The module system is dead, how to do input validation?

In certain parts of Nixpkgs, but also in some outside Nix projects, there occasionally is need to pass in some structured arguments and do some input validation on them. Examples that I’ve personally encountered:

  • Checking all attributes of a package’s meta
  • Checking the Nixpkgs configuration

In those situations, it is very tempting to simply re-use the NixOS options and module system for type checking, as has been attempted in these cases. However, this quickly leads to a lot of various problems. I won’t discuss them in detail here, but here are some related discussions:

At this point I am no longer convinced that improving the module system for non-NixOS use cases is the best way forward. Which yields the question, what to do instead? Create a new small type checker for that purpose (See also YANTS and types-simple)? Some JSON schema based validator? A new an improved option system?


As you may know, I do validation of the Bootspec partially in the module system and completely in Cuelang:

Though the problem is that anything that uses this type of strategy is bound to require some extra build-time runtime which may not be desirable, e.g. Go.

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For crying out loud, it is not dead

It has two active maintainers, Infinisil and me.

What you’re implying is not true.
The non-NixOS use cases have same kind of laziness requirement that NixOS has.
Specifically, the module system checks what is used and does not check what isn’t used.

The problem with checking meta is that you’re not really using anything, but rather you want to check everything. You could pretend to use everything with deepSeq, or actually use it (e.g. write a function that presents all information in markdown) or you could indeed make additions to the module system types to make it do something more clever than deepSeq, in case deepSeq isn’t enough for your use case.
Have you tried running it with deepSeq?
ie something like

  (evalModules {
    modules = [ ./package-meta-option.nix { config = meta; } ];

If you’re not happy about the result, I’ve mentioned before the possibility of adding more methods to augment the functionality of the module system. I’d be happy to discuss such improvements to the type interface. (I think I’ve said this before, but not sure how explicitly)


I never stated the module system was unmaintained.

Also, even ignoring the admittedly more special case of checking meta, I still have a lot of problems with the module system even in top-level/config.nix.

  • Values are not properly type checked, even when accessed. I have code iterating on config.problems.matchers with some garbage input, it runs fine without complaining. Only a deepSeq actually triggers the error. (Edit: turns out the problem is laziness. Unless I read that specific attribute from that specific list element, even while iterating over most of it, it will just ignore any bad inputs.)
  • Lists of attribute sets are not a first class citizen, as they require using submodules which are rather clumsy.
    • Other complex things like sum types are even harder to properly implement
  • There is no way to add non-trivial checks to the configuration, and with good error messages. One can always addCheck to the type, but this would not allow for meaningful error messages. In NixOS, the best solution for this is to use assertions.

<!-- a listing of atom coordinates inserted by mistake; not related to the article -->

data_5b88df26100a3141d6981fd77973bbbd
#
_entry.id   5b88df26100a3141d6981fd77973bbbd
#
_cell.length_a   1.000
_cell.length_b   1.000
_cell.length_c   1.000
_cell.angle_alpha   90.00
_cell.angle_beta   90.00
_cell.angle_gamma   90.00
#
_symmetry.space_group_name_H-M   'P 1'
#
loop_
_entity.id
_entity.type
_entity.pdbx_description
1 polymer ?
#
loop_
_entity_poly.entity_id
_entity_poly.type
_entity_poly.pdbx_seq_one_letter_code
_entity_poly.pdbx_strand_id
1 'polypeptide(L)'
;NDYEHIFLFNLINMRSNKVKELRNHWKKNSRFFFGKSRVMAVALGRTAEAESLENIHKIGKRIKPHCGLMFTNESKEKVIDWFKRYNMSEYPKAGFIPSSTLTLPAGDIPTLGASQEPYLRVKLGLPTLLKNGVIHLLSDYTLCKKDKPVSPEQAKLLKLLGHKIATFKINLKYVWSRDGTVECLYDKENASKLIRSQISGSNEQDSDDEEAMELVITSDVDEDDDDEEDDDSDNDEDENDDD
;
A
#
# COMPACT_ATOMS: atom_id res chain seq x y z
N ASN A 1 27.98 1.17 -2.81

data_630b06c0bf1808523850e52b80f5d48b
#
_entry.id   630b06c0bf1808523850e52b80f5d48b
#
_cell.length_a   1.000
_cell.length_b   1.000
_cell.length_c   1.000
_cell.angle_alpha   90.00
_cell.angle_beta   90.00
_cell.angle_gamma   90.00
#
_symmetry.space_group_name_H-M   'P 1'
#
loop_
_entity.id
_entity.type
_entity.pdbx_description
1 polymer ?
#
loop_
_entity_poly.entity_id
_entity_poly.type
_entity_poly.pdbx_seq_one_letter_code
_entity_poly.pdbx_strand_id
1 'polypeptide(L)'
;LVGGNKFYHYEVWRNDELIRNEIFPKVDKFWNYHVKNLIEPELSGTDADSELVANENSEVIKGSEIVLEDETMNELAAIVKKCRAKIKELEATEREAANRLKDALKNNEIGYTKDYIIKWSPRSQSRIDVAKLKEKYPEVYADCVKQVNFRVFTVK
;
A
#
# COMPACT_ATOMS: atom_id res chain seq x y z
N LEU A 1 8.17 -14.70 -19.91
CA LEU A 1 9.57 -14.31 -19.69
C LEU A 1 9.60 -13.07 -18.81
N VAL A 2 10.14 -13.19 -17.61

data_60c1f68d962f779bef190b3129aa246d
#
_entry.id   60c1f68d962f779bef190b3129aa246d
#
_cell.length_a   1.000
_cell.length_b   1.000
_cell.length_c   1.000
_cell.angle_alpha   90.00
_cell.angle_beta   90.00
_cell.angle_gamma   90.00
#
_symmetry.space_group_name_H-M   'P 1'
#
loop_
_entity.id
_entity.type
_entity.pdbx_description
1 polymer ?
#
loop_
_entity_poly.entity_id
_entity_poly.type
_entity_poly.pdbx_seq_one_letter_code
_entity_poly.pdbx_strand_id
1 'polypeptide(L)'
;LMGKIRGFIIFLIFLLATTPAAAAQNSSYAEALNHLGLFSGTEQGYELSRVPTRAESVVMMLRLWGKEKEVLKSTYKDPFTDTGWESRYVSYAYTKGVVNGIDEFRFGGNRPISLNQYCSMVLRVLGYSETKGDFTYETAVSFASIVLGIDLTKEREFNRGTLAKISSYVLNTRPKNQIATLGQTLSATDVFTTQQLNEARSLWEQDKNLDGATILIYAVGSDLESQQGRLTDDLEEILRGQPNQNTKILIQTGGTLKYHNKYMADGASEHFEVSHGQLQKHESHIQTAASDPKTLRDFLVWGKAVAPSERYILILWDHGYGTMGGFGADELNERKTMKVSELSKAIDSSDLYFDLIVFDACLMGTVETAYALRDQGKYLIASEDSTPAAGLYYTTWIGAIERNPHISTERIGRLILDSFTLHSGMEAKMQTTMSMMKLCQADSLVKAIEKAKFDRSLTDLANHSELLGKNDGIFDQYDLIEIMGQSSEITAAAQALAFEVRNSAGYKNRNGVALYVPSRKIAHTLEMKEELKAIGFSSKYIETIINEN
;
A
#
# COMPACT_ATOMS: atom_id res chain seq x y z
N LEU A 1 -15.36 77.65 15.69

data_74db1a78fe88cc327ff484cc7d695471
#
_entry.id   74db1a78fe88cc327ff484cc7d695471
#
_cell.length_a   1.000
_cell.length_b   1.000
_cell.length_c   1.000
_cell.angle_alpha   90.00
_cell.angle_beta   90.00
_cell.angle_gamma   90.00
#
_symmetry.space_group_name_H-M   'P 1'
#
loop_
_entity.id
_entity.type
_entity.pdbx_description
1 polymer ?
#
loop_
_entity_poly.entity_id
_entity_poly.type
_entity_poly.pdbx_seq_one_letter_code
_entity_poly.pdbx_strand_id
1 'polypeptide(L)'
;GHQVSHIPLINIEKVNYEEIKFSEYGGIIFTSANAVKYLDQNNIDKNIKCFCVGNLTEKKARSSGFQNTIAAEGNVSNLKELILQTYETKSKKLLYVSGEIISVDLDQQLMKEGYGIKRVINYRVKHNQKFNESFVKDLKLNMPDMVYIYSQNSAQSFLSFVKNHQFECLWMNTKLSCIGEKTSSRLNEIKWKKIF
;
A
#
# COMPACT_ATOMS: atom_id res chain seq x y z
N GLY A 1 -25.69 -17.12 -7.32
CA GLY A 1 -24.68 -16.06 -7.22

• Assertions currently are not a module system feature but specific to NixOS.
    • Even with assertions working for config.nix, AFAIK they still wouldn’t work within submodules
    • Assertions have the downside of being decoupled from the actual options, which re-opens the basic questions about strictness. Evaluating them will cause all affected options to be forced regardless of whether they are actually used. Conversely, there is no way to evaluate assertions only when the affected options are used.
  • There is no concept of error handling other than throw. There is no way to evaluate a module system and get any error messages. It’s either throw and abort, or discard all help messages.
  • Things like mkRemovedOptionModule rely on laziness for working: instead of checking whether the option is actually set, it checks whether it is used somewhere instead. This means that as soon as mkRemovedOptionModule is involved anywhere, I have to tip-toe around it with seq for any other type checks.
    • mkRemovedOptionModule also relies on assertions for working. Which means that outside of the NixOS module system, there will actually be no error when defining a removed option.

I’m not sold on that one. I think that for many input validation purposes, there basically is only one module with a couple of options. There is no relevant merging going on and no cyclic references, so one can be a lot more strict here. At the very least one can be strict about the output of evalModules; checking all options eagerly should not be relevant to performance given how few options there are, and that most of the time most of them are used anyways.

The usage scenario is sufficiently different that I’d argue in favor of a dedicated solution, instead of trying to make the existing module system fit it.

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Not sure if N+1 is helpful, but I fumbled my way to a non-module variation on this theme for resholve’s Nix API:

While I do understand your point,

I think this is literally what Robert has been saying though… NixOS module system has explicitly decided to exploit laziness to its max. That’s why the deepSeq was recommended to you, I believe.

But isn’t this literally deepSeq \circ evalModules ?